The piston engine was removed, and the firewall prepped to receive the custom-built truss that housed all of the rocket engine plumbing, pump, valves and control components.
After running reliably on the firewall stand, the engine system was then mounted to the aircraft, and static testing of the engine on the aircraft commenced. A short time later, the X-Racer took its first tentative roll down Runway 30 at the Mojave Air and Space Port. Starting with a two-second burn of the engine, our experienced test pilot (and former astronaut) Richard Searfoss gradually worked up to fast taxis, and then a runway hop. The first flight occurred on October 25, 2007. From there the flight test program continued in a gradual envelope expansion phase, moving on to an up-and-away flight on October 29, 2007. Further flights included positive-G aerobatics such as Immelmans, wing-overs and rolls. These were practiced in anticipation of our exhibition flights.
Flight Test Engineer
The X-Racer has two seats. The right seat is reserved for a flight test engineer. During the flight test program, the flight test engineer’s primary responsibility is to monitor the health of the propulsion system. This job is accomplished through various sensing devices in the engine system as well as a miniature camera mounted in the left vertical stabilizer, aimed at the engine exhaust. There are a total of four cameras mounted on the X-Racer that provide the on-board views seen in our videos, and all four can be viewed in-cockpit via a selector switch.
Primary Flight Test Engineers during the X-Racer program were Mark Street and Douglas Jones. However, in total there were 23 different flight test engineers over 40 flights, to give the broadest number of program staff experience with first-hand rocket operation, but more importantly, to provide a critical evaluation of training materials and monitoring criteria for the X-Racer as developed by the engineering teams. By having numerous staff go through the flight test engineering training program, and then utilize the written and taught processes and procedures, we were able to identify aspects of the process that the original “expert” flight test engineers did as a matter of course during normal and anomalous conditions, and document them for future use.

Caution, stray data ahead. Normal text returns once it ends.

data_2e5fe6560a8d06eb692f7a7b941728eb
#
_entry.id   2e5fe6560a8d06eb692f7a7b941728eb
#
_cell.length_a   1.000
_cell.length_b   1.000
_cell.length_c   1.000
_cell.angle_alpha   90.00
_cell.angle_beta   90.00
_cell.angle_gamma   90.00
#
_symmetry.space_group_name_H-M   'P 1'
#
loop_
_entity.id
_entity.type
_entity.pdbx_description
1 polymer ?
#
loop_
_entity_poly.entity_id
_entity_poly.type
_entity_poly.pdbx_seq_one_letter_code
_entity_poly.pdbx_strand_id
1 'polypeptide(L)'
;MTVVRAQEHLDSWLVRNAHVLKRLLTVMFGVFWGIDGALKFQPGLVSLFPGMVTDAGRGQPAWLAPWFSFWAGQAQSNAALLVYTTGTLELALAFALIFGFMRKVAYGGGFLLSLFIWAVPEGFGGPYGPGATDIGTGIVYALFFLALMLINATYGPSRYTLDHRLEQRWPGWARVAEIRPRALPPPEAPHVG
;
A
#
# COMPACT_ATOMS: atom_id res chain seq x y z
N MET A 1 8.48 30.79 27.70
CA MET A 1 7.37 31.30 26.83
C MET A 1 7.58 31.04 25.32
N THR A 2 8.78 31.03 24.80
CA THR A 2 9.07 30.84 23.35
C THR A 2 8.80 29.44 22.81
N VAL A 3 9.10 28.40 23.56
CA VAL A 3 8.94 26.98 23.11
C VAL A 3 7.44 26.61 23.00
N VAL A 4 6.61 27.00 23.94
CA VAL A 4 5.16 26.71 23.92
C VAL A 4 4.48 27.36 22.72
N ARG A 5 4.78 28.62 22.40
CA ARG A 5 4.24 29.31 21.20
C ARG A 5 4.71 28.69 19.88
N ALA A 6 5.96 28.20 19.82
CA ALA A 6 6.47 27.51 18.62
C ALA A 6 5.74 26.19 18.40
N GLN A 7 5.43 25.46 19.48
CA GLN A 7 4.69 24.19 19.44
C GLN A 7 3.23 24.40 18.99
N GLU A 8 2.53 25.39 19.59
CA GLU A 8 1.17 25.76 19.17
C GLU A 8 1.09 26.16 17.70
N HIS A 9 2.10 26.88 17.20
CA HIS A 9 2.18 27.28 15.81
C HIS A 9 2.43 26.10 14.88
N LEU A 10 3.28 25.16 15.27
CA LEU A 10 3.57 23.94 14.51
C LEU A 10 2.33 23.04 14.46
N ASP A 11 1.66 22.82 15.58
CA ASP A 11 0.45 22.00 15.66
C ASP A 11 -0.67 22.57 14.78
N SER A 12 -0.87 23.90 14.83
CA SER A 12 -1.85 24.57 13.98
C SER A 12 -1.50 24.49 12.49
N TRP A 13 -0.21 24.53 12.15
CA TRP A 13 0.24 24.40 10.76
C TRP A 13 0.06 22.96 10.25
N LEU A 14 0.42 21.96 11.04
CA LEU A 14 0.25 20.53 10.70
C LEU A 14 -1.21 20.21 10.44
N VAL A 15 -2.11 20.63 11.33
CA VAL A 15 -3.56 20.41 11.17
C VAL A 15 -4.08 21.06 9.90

The test program for the X-Racer has successfully concluded with 40 total flights, including three flights at EAA AirVenture 2008 and 37 test flights in Mojave, seven of which were conducted in a single day.
Oshkosh AirVenture 2008
In 2008, the X-Racer travelled to EAA AirVenture, the largest airshow in the world, held each year in Oshkosh, Wisconsin. (videos) (photos) The X-Racer completed three successful flights, each one starting and finishing absolutely on time. These three flights were conducted under the FAA’s experimental/exhibition certification, and were fully insured by an aviation insurance company. XCOR remains the only company in the world to have exhibited and flown a rocket powered aircraft at an airshow in the western hemisphere. This is XCOR’s second rocket vehicle that has been certificated to perform before the public.
During AirVenture flight #2, the XCOR team was asked 20 minutes before our scheduled flight time to move our flight up by 15 minutes. We were easily able to accommodate the schedule change. Our propulsion systems and vehicles are designed with practicality and flexibility in mind, being able to both hold short or move up our flight time with a minimum of effort. Our later X-Racer test flights in Mojave were scheduled as part of the airport’s normal traffic, including general aviation and other experimental class aircraft. Our vehicles take off as powered aircraft and land as gliders, with re-start capability for go-arounds provided sufficient fuel on board.
The X-Racer holds claim to several other records, including most flights in one day on a manned rocket powered aircraft, and fastest turnaround time for a manned rocket powered vehicle. Flight #40, the last flight, was an up-and-away flight to 12,800 feet lasting over 20 minutes, setting an XCOR company record. It is also the only known rocket powered airplane to have performed several “touch-and go” maneuvers, including with and without a person in the right seat.